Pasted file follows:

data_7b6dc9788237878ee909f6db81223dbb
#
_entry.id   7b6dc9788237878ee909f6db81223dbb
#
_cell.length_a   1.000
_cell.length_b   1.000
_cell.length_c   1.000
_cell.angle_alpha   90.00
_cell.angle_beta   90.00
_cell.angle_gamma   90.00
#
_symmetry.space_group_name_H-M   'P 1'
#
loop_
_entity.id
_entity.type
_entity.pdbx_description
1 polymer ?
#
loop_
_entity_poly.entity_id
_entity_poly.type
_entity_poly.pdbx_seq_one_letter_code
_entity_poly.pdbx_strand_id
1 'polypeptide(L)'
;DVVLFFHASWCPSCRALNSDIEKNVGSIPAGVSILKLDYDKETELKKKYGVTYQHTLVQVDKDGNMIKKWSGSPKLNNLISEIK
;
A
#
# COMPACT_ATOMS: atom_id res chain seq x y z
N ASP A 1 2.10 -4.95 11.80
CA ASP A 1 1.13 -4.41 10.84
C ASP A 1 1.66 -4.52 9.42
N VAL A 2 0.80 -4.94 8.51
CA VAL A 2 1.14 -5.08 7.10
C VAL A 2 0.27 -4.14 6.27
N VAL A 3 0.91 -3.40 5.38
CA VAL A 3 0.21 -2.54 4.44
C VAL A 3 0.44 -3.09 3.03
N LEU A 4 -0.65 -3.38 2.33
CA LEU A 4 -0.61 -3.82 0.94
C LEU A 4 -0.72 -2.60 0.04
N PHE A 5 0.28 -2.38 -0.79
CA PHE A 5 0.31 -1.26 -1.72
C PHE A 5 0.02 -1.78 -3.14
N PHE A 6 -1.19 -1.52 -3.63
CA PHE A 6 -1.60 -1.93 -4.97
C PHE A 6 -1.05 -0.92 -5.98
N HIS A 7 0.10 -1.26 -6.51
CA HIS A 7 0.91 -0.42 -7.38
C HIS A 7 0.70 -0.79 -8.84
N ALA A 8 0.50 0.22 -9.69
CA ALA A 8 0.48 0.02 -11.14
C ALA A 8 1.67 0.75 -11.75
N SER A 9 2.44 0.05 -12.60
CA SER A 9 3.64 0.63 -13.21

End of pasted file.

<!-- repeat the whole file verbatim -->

data_7b6dc9788237878ee909f6db81223dbb
#
_entry.id   7b6dc9788237878ee909f6db81223dbb
#
_cell.length_a   1.000
_cell.length_b   1.000
_cell.length_c   1.000
_cell.angle_alpha   90.00
_cell.angle_beta   90.00
_cell.angle_gamma   90.00
#
_symmetry.space_group_name_H-M   'P 1'
#
loop_
_entity.id
_entity.type
_entity.pdbx_description
1 polymer ?
#
loop_
_entity_poly.entity_id
_entity_poly.type
_entity_poly.pdbx_seq_one_letter_code
_entity_poly.pdbx_strand_id
1 'polypeptide(L)'
;DVVLFFHASWCPSCRALNSDIEKNVGSIPAGVSILKLDYDKETELKKKYGVTYQHTLVQVDKDGNMIKKWSGSPKLNNLISEIK
;
A
#
# COMPACT_ATOMS: atom_id res chain seq x y z
N ASP A 1 2.10 -4.95 11.80
CA ASP A 1 1.13 -4.41 10.84
C ASP A 1 1.66 -4.52 9.42
N VAL A 2 0.80 -4.94 8.51
CA VAL A 2 1.14 -5.08 7.10
C VAL A 2 0.27 -4.14 6.27
N VAL A 3 0.91 -3.40 5.38
CA VAL A 3 0.21 -2.54 4.44
C VAL A 3 0.44 -3.09 3.03
N LEU A 4 -0.65 -3.38 2.33
CA LEU A 4 -0.61 -3.82 0.94
C LEU A 4 -0.72 -2.60 0.04
N PHE A 5 0.28 -2.38 -0.79
CA PHE A 5 0.31 -1.26 -1.72
C PHE A 5 0.02 -1.78 -3.14
N PHE A 6 -1.19 -1.52 -3.63
CA PHE A 6 -1.60 -1.93 -4.97
C PHE A 6 -1.05 -0.92 -5.98
N HIS A 7 0.10 -1.26 -6.51
CA HIS A 7 0.91 -0.42 -7.38
C HIS A 7 0.70 -0.79 -8.84
N ALA A 8 0.50 0.22 -9.69
CA ALA A 8 0.48 0.02 -11.14
C ALA A 8 1.67 0.75 -11.75
N SER A 9 2.44 0.05 -12.60
CA SER A 9 3.64 0.63 -13.21